My desktop computer monitor resolution is 1680 X 1050 pixels.
This page here gives computer screen resolutions for different monitor sizes. My guess is that the Radcliffe2 Theme has a recommended Featured image size of 2000 x 1500 because of the way WordPress works behind the scenes, meaning the resolutions in the table at the linked page are all below 2000 x 1500 but images uploaded to your blog are managed or sized to suit the monitor resolution without the result looking too grainy, and the 2000 px by 1500 px is the best for this Theme.
First, click on Customize in your blue dashboard then on Content Options.
Tick “Display on blog and archives” if you want the Featured image for a particular blog post to show on the main Blog Page where all your blog titles are displayed.
If you want the Featured image to be displayed at the top of the actual blog post when the title of the post is clicked on, tick “Display on single posts”.
Tick “Display on pages” if you want a Featured image on a Page to be displayed at the top of the Page.
Next, create or edit your Blog Post or Page. Click on the arrow next to Featured image under Post Settings on the right. (Note: if you can’t see Post Settings, click on the icon that looks like a wheel cog, shown below in the black square).
Click on “Set Featured Image” and click on an image to set or click on Add New to add one from your computer, click on your wanted image, then click on Open (to save or upload the image to the WordPress.com servers – “open” technically means open the image file, grab it and insert it into your WordPress Blog Media Library which is really your private share of the WordPress.com servers).
Then click on “Set Featured Image”.
To find WordPress Themes which allow Featured Images to be set, click on Themes in your blue dashboard and type featured images into the Search field – click on the thumbnail below to view a screenshot showing this in action.
Getting your Background Image for your “Call to Action” section
I did a search of the 2 words: solid color : on Pexels. Click on the link below to go to this Search.
Once you find an image that you like on the Pexels website, you can customize the size by ticking Custom size and entering in the dimensions you want, then click on Download.
Below is a link to my test blog “Healthy Frogs” showing this image above in use as the Background Image for my Featured Prompt “call to action” section.
Following is a snapshot showing the default grey / gray background for the Featured Prompt area with no featured image for the blog posts (the default blog post that comes with this Theme is “The Journey Begins”). I have since setting up my Test blog “healthyfrogs” as below, made changes so it looks pretty good now, in my opinion, with a pretend “Call to Action” BUTTON that takes you back to this blog you are reading now.
Some of the instructions above are in my WordPress Guidelines for setting up and running a free WordPress.com blog. The reason why I am offering these Guidelines for a small sum of $4.00 AUD is because I believe that quality instructions from an experienced blogger and writer are worthwhile using.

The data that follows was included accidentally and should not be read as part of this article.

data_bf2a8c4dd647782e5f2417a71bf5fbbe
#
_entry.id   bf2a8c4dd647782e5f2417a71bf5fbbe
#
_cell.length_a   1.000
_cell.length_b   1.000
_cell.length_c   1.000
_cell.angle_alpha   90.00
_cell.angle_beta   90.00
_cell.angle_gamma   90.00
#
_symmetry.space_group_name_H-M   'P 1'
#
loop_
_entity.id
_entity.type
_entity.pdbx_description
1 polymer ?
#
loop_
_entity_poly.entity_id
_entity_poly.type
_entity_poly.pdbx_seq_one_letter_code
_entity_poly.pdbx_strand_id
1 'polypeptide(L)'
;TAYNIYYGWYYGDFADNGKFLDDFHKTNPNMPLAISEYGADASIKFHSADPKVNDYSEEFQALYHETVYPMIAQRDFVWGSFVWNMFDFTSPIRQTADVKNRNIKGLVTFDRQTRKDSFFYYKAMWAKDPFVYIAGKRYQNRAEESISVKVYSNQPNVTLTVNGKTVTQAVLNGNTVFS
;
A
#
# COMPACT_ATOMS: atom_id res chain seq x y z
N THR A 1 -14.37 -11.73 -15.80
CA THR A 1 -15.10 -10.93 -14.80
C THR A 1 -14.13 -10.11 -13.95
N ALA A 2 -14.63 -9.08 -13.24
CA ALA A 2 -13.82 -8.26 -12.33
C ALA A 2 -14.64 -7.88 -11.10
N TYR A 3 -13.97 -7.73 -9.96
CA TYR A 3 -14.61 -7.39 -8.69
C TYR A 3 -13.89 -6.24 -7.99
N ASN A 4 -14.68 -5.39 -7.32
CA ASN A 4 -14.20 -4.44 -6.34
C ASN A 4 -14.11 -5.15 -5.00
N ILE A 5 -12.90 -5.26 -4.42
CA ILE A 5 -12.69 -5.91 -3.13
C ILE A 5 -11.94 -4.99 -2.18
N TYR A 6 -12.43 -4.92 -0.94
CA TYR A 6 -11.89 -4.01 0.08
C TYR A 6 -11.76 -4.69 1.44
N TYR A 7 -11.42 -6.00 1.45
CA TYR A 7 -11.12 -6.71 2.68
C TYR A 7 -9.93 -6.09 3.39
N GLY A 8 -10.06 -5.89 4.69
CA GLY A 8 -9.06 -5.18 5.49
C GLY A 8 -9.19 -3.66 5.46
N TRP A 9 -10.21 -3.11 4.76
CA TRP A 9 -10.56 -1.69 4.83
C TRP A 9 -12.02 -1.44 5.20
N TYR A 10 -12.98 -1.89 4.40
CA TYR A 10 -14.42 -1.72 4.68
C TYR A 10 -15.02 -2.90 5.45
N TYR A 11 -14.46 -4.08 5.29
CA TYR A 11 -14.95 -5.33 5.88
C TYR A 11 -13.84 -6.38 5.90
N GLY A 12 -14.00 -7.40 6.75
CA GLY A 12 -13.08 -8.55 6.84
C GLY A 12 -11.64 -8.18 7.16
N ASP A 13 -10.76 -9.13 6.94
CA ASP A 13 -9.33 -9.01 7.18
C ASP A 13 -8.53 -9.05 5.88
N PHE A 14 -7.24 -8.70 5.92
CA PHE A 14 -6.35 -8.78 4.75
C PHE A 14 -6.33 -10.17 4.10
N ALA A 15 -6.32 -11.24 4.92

Most of the information on the internet, related to running a WordPress blog, is relevant to using plug-ins and setting up a self-hosted site (see here for more information). Sometimes a blogger has to trawl through different sources to find what they want or need. My WordPress Guidelines are in the form of a single comprehensive PDF document providing instructions from start to finish, for setting up your own WordPress blog and running it or maintaining it successfully. Below is a screenshot showing part of the Table of Contents.
To see the rest of the Table of Contents, please click on the image below.
The purpose of this Page is to introduce you to some of the elements of WordPress Themes.
Take your time selecting your Theme by looking at the features via clicking on Themes next to Customize in your blue dashboard. The WordPress Guidelines that I wrote gives very good information on working with Themes and trying out themes, which can be fiddly. Save time by using the WordPress Guidelines. Rather than trawling through the internet or scratching your head and being bewildered by how to select and apply a Theme, referring to my Guidelines will have you up and running with your WordPress.com site in a day.
When I began with WordPress in 2012, the name of the Theme for a blog was at the bottom of the blog in the Footer, but to my surprise sometime since then, that practice or layout element disappeared. If you see a WordPress blog / site that you love, don’t be afraid of contacting the blogger (or making a Comment) asking her / him what Theme she / he is using.
There’s another way of finding out what Theme a WordPress blogger is using without asking them …. and that way is in the WordPress Guidelines..
You may see advertisements on this blog. This is because this blog uses the free WordPress.com platform. If you don’t like the ads, just brush them away like you would with an annoying bug.